When it comes to “Black Monday” people of finance industry usually refer to the events of October 19, 1987. On that day, world stock markets collapsed leading to ominous figures as the biggest one-day percentage drop of the DJIA (nearly 22% of steep dive). It all kicked off in Hong Kong and then absorbed western countries along with the UK and the USA. Both New Zealand and Australia had stumbled upon the crash too but on the following “Black Tuesday” due to different time zones applied.
Why would such a destructive crisis happen in the late 80s? Well, at that time the US economy had been recovering from a severe economic recession followed by high unemployment and slower expansion, which subsequently led to the so-called “soft landing”. Overall, the US stock market had been running bullish with the DJIA hitting new highs at 2,722 in August 1987. Unfortunately, that gave little confidence over oncoming OPEC crisis and a sharp 50% cut of crude oil prices. Further to this – Federal Reserve had underestimated the possibility of a bear trend – hence slashed IRs, excess liquidity and wrong expectations over the slipping greenback value due to a spat with the G7 members.
Stock markets responded very fast to the sequence of disruptive events. October 15, 1987 – Iranian forces with a Silkworm missile struck the Sungari, an American petroleum tanker. The next day Iranian missile hit another vessel. October 16, 1987 – London stock exchange was unexpectedly shutdown over Great Storm violence. When Dow Jones lost 4.6% and closed at 2,246 the US Treasury Secretary had to admit the gravity of weak prices. The crash itself blew up in the Asian markets on Monday, October 19 and revved up on London sessions amid the early close on October 16. The London FTSE100 had lost more than 130 points by 9.30am UK time. In addition, the US maritime force attacked an Iranian oil rig in response to the previous attack on supertanker.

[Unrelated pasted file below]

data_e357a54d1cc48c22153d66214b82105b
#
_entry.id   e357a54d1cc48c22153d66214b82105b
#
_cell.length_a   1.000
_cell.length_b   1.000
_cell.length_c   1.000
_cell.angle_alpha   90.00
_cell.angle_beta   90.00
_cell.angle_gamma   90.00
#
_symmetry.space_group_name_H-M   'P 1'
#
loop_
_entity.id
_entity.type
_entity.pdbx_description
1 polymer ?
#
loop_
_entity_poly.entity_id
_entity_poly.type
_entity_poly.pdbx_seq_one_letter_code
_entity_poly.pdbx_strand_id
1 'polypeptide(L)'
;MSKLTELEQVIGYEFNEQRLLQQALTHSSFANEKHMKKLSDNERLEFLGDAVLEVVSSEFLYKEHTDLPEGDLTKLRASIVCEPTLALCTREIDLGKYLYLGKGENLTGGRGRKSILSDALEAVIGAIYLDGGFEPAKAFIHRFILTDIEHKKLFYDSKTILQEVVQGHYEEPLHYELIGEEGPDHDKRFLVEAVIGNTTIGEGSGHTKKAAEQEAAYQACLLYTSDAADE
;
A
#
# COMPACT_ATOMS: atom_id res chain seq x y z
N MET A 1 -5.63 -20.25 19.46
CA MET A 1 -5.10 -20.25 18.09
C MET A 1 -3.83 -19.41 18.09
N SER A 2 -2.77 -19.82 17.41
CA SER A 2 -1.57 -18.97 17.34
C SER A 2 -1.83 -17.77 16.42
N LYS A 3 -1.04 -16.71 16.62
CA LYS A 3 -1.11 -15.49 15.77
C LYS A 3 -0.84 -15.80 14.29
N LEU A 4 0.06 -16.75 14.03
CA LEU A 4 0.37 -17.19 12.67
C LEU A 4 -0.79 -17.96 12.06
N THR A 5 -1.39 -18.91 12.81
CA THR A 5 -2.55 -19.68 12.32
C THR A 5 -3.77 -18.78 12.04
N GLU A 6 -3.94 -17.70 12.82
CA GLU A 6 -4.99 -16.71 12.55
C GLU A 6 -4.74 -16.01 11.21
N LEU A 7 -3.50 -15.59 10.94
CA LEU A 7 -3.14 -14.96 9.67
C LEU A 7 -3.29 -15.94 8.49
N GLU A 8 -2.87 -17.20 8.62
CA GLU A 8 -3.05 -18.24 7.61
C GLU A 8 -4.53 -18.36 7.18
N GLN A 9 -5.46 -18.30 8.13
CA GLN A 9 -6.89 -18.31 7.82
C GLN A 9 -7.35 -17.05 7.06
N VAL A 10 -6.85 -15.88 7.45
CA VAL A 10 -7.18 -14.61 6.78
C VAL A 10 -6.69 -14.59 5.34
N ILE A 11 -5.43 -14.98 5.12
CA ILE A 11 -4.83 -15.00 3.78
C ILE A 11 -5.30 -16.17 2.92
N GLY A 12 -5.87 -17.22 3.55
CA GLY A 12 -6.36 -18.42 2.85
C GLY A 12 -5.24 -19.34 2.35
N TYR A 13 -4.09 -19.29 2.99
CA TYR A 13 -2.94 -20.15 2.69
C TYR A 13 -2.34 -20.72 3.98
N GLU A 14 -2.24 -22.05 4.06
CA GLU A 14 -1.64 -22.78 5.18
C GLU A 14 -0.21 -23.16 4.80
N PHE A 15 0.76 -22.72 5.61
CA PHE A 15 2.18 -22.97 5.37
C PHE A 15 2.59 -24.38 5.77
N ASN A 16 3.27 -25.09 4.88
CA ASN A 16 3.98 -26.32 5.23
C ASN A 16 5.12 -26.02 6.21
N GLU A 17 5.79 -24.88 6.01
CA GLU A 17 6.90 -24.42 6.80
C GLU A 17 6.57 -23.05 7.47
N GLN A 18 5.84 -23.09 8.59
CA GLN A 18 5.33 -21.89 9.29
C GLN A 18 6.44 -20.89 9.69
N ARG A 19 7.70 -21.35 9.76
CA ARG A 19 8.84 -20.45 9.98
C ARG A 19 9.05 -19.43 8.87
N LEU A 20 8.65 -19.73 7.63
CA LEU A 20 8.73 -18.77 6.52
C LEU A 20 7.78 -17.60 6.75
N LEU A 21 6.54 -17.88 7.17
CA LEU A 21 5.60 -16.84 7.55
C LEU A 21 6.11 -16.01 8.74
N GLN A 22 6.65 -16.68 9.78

The “Black Monday” became one of the most fateful days in stock market history. By the end of the month, markets had suffered from significant declines across the whole world. Over 45% in Hong Kong, 42% in Australia, 26% in the UK and 22% in the US. New Zealand had a massive 60% drop from the year highs, and would refuse to ease monetary policy to somewhat overcome the crisis.
The Bottom Line
Market participants put too much blame on the program trading orders, which accelerated the liquidation of stocks as their stop-losses were hit, thus amplifying the price decline across the exchange. As many economists said, the idea of deploying computer programs was very new to the Wall Street and large-scale trading orders had never undergone tests before. Further to this – all the bids had disappeared across the stock markets at that time – hence ripple effect all the day down to the bottom. After this notorious day, regulators fixed all the gaps in trade-processing protocols and implemented trading curbs that would prevent massive prices declines happening in future.